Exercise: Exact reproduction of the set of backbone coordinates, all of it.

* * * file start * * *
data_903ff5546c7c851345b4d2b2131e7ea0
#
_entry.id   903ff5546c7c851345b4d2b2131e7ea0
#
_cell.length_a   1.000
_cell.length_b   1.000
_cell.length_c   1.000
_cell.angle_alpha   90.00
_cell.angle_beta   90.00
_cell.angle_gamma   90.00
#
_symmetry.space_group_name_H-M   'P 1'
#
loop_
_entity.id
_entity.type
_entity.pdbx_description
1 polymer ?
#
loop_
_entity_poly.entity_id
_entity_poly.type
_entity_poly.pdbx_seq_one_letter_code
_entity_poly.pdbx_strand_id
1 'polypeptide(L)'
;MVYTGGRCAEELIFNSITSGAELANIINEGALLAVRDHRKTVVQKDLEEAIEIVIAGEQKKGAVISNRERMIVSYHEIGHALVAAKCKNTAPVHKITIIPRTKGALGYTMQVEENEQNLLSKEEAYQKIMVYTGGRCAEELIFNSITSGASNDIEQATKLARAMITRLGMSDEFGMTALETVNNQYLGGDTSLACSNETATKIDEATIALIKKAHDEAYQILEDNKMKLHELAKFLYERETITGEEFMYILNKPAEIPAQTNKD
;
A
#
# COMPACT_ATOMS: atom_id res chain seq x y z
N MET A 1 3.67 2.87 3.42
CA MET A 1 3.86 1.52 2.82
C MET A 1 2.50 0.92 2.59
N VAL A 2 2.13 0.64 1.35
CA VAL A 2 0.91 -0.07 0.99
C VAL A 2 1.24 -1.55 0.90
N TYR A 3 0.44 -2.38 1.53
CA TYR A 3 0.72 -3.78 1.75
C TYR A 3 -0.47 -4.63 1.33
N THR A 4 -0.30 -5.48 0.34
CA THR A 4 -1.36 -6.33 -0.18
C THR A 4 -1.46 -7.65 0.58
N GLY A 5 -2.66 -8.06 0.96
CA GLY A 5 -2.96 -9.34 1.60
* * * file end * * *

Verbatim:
data_903ff5546c7c851345b4d2b2131e7ea0
#
_entry.id   903ff5546c7c851345b4d2b2131e7ea0
#
_cell.length_a   1.000
_cell.length_b   1.000
_cell.length_c   1.000
_cell.angle_alpha   90.00
_cell.angle_beta   90.00
_cell.angle_gamma   90.00
#
_symmetry.space_group_name_H-M   'P 1'
#
loop_
_entity.id
_entity.type
_entity.pdbx_description
1 polymer ?
#
loop_
_entity_poly.entity_id
_entity_poly.type
_entity_poly.pdbx_seq_one_letter_code
_entity_poly.pdbx_strand_id
1 'polypeptide(L)'
;MVYTGGRCAEELIFNSITSGAELANIINEGALLAVRDHRKTVVQKDLEEAIEIVIAGEQKKGAVISNRERMIVSYHEIGHALVAAKCKNTAPVHKITIIPRTKGALGYTMQVEENEQNLLSKEEAYQKIMVYTGGRCAEELIFNSITSGASNDIEQATKLARAMITRLGMSDEFGMTALETVNNQYLGGDTSLACSNETATKIDEATIALIKKAHDEAYQILEDNKMKLHELAKFLYERETITGEEFMYILNKPAEIPAQTNKD
;
A
#
# COMPACT_ATOMS: atom_id res chain seq x y z
N MET A 1 3.67 2.87 3.42
CA MET A 1 3.86 1.52 2.82
C MET A 1 2.50 0.92 2.59
N VAL A 2 2.13 0.64 1.35
CA VAL A 2 0.91 -0.07 0.99
C VAL A 2 1.24 -1.55 0.90
N TYR A 3 0.44 -2.38 1.53
CA TYR A 3 0.72 -3.78 1.75
C TYR A 3 -0.47 -4.63 1.33
N THR A 4 -0.30 -5.48 0.34
CA THR A 4 -1.36 -6.33 -0.18
C THR A 4 -1.46 -7.65 0.58
N GLY A 5 -2.66 -8.06 0.96
CA GLY A 5 -2.96 -9.34 1.60